Masahiro Tanaka

Masahiro Tanaka had a heck of a game against the Marlins on Friday

28 Comments

Yankees GM Brian Cashman signed Japanese starter Masahiro Tanaka to a seven-year, $155 million contract in January, then spent some time deflating expectations for the right-hander. His spring performance, including his final outing Friday afternoon against the Marlins, may have reinflated those expectations.

Hiroki Kuroda started and tossed three scoreless innings before Tanaka entered the game to start the fourth. Tanaka went six innings, allowed zero runs on three hits (all singles), walked none, and struck out ten. To put that in perspective, there were only eight games pitched in all of 2013’s regular season that matched Tanaka’s outing: six or fewer innings pitched, ten or more strikeouts, and zero runs allowed.

Player Date Tm Opp Rslt IP H R ER BB SO
Justin Verlander 2013-09-29 DET MIA L 0-1 6.0 3 0 0 1 10
Justin Verlander 2013-09-23 DET MIN L 3-4 6.0 6 0 0 3 12
Scott Kazmir 2013-09-06 CLE NYM W 8-1 6.0 4 0 0 0 12
Max Scherzer 2013-08-24 DET NYM W 3-0 6.0 3 0 0 4 11
Gio Gonzalez 2013-07-20 WSN LAD L 1-3 6.0 4 0 0 2 11
Julio Teheran 2013-06-28 ATL ARI W 3-0 6.0 4 0 0 1 10
Tony Cingrani 2013-04-28 CIN WSN W 5-2 6.0 2 0 0 1 11
Yu Darvish 2013-04-24 TEX LAA W 11-3 6.0 3 0 0 2 11
Provided by Baseball-Reference.com: View Play Index Tool Used
Generated 3/28/2014.

The Yankees’ only regret is that Tanaka didn’t turn in that impressive performance during a game that counts, but they hope he has more than one of those up his sleeve.

Video: Undercover David Ortiz drives a Lyft in Boston

screen-shot-2016-09-28-at-10-53-01-am
1 Comment

David Ortiz did one of those “Undercover Lyft” spots for, well, Lyft, in which famous people disguise themselves while driving passengers around. Yes, they’re ads, but they’re still pretty funny. At least this one was.

Best parts: (1) the woman who says she has two David Ortiz shirts to which Undercover Ortiz responds, “actually, all my shirts are his shirts”; and (2) when Ortiz agrees with someone that baseball games are “so loooong.” Oh, and at one point he tells a woman who said she was going to the Red Sox game that night that he was too. After he unmasked himself, she explains his own joke to him. Which, ooohhkay.

In other news, people who take Lyfts in Boston either don’t watch much baseball, because Ortiz’s costume is NOT very concealing, or else they simply don’t look at their Lyft driver while in the car, at all.

Scouting in Venezuela: “Someone is going to get killed. It’s just a matter of time”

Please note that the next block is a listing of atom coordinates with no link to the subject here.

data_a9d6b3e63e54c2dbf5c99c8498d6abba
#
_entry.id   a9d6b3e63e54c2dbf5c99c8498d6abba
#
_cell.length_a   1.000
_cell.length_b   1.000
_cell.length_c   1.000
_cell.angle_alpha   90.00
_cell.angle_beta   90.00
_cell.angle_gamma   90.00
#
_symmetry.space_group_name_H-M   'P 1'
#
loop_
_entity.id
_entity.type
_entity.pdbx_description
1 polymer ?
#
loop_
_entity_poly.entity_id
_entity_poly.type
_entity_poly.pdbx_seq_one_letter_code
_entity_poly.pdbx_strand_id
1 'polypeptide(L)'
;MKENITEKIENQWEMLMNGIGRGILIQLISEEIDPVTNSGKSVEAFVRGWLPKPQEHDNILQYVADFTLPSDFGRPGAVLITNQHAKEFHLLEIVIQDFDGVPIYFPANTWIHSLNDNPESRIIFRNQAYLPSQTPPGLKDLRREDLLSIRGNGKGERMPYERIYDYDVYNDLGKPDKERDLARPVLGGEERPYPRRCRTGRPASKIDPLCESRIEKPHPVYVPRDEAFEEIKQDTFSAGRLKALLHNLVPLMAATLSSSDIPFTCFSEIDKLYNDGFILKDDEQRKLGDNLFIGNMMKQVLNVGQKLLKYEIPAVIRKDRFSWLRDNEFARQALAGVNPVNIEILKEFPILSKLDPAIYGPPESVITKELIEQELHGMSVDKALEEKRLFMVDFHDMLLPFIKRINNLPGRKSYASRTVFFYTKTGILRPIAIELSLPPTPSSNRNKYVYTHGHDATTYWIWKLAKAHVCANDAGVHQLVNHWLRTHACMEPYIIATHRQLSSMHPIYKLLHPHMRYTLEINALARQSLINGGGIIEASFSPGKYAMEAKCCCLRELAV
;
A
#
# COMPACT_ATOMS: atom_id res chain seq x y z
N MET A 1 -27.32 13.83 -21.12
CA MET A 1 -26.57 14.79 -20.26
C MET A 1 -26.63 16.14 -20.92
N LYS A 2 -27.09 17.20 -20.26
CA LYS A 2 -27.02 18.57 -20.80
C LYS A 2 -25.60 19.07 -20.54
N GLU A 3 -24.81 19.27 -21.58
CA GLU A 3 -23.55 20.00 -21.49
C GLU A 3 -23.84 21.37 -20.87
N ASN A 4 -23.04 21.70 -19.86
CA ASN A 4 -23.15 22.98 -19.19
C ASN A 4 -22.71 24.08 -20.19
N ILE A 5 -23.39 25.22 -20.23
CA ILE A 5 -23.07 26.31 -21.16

MIAMI - MARCH 14:  Venezuela fans cheer with a country flag while taking on the Netherlands during round 2 of the World Baseball Classic at Dolphin Stadium on March 14, 2009 in Miami, Florida.  (Photo by Doug Benc/Getty Images)
Getty Images
2 Comments

Ben Badler of Baseball America has a story about how major league scouts who cover Venezuela are unhappy with the rules imposed upon them by the league. Rules, they say, which unreasonably prohibit them from scouting Venezuelan players in centralized, team-controlled locations or, alternatively, flying them to team facilities in the Dominican Republic or elsewhere.

The result: international scouts are forced to travel all over Venezuela to evaluate prospect. And, given how destabilized and dangerous Venezuela has become, they believe their safety is at risk:

“MLB’s rules that limit our ability to travel a Venezuelan guy to the Dominican Republic, that limit our ability to get them in a complex at different ages, all these rules are solely contributing to the risks that all of us are taking traveling from complex to complex, facility to facility in the streets,” said one international director. “Someone is going to get killed. It’s just a matter of time, and it’s on MLB when it happens, because they’re the ones who created these rules.”

As Badler notes, Major League Baseball itself has moved its annual national showcase out of the country due to safety concerns. It will not, however, relax scouting rules — which seem arbitrary on their surface in the first place — in order to make the job of international scouts safer.

It seems that Rob Manfred and the league owe their employees better than this. Or at the very least owe them an explanation why they don’t think they do.